But she didn’t.
‘Going down?’ She pressed the ‘hold’ button for him, and he stood back as she stepped out and she caught the heavy scent of him, just the brush of his expensive suit as she passed by.
‘No, up.’ He grinned. ‘To the roof.’
‘Things that bad, then?’ Emma called over her shoulder, safer now that the doors were closing, but he halted them with his hands.
‘Do you want to join me?’
‘I’m sure another job will come along,’ she replied, watching a slow smile spread on his face as he got her dry humour. ‘Things really are never that bad.’
‘I’m actually going to Paris.’
‘Helipad’s on the roof.’
‘They usually are.’
‘Formal dinner, very boring, but maybe after…What are your plans?’
‘TV dinner, a rerun of my favourite murder mystery.’ Emma gave a sweet smile. ‘So there’s really no contest!’
He really was smiling now, thinking he’d got his easy way, holding the lift and waiting for her to step inside. So, so arrogant, so, so assuming, he really thought he could just snap his manicured fingers and summon her—he only seemed to get the message when she opened the doors to his office suite, his rich, assured voice just a touch perplexed.
‘If you’re worried that you’ve nothing to wear…’
‘I’m not worried at all!’ Emma laughed, and she could be as rude as she liked, could tell him exactly where to go with his smutty offer because, after all, he wasn’t going to be her boss. ‘As I said, there’s really no contest!”
As the lift doors closed on him and she walked over to Evelyn’s office, she was too irked to think before she knocked. Her hand rose, the door flung open and Emma stood there stunned as she took in the sight of Evelyn. The assured, pompous woman, who had dashed her hopes just a few moments before, was sobbing her heart out, first jumping up and shooing her out, appalled at being caught, then too upset to care.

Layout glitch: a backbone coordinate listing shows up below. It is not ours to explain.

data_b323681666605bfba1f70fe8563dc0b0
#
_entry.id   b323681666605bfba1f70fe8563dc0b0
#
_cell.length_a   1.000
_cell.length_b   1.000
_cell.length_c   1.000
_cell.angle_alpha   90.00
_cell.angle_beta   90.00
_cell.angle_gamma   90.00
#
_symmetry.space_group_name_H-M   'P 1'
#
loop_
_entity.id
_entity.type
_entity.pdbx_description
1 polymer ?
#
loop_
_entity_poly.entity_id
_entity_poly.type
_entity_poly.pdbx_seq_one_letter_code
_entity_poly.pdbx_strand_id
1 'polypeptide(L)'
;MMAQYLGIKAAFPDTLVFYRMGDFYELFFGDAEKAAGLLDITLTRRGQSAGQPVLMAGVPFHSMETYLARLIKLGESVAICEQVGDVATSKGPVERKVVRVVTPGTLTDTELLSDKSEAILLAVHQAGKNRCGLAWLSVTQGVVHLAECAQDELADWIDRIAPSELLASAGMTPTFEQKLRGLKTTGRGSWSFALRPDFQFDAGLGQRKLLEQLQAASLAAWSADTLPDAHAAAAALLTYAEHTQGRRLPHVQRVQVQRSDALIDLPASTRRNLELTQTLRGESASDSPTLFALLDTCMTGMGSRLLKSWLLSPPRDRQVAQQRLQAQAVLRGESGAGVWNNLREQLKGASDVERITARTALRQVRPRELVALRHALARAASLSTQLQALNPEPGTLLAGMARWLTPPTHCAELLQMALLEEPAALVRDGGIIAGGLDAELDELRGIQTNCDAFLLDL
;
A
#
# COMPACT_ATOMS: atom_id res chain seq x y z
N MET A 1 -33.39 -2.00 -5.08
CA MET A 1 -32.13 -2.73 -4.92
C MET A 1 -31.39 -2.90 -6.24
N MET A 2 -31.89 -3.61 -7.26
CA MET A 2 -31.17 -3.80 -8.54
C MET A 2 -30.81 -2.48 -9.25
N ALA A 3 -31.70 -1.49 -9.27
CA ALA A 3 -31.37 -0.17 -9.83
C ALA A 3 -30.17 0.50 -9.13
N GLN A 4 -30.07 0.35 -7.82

‘Negative!’ she wept as Emma just stood there. ‘I was so, so sure that I was.’
‘I’m so sorry!’ Well, what else could she say? ‘I’m very sorry.’
And what could she do other than lead the sodden bundle to the nearest chair and peel off tissues as Evelyn gulped out her sorry tale?
Married five years.
Trying for a baby for four and a half of those.
IVF and injections and nasal sprays and tests and scans and egg retrieval.
And now she had to ring Paul and tell him, Evelyn had sobbed, had to ring her lovely, lovely husband, who wanted a baby as much as she did, and say that they’d failed to conceive through IVF for a second time.
Emma really didn’t have to worry about saying the right thing, she couldn’t get a word in. Instead, she just sat there and listened and poured water and offered tissues, and finally, when Evelyn had cried a river, she seemed to remember where she was and who she was talking to.
‘You’ve been so nice—I mean, after I was so cool with you.’
‘It’s not a problem. If I’m not the right person…’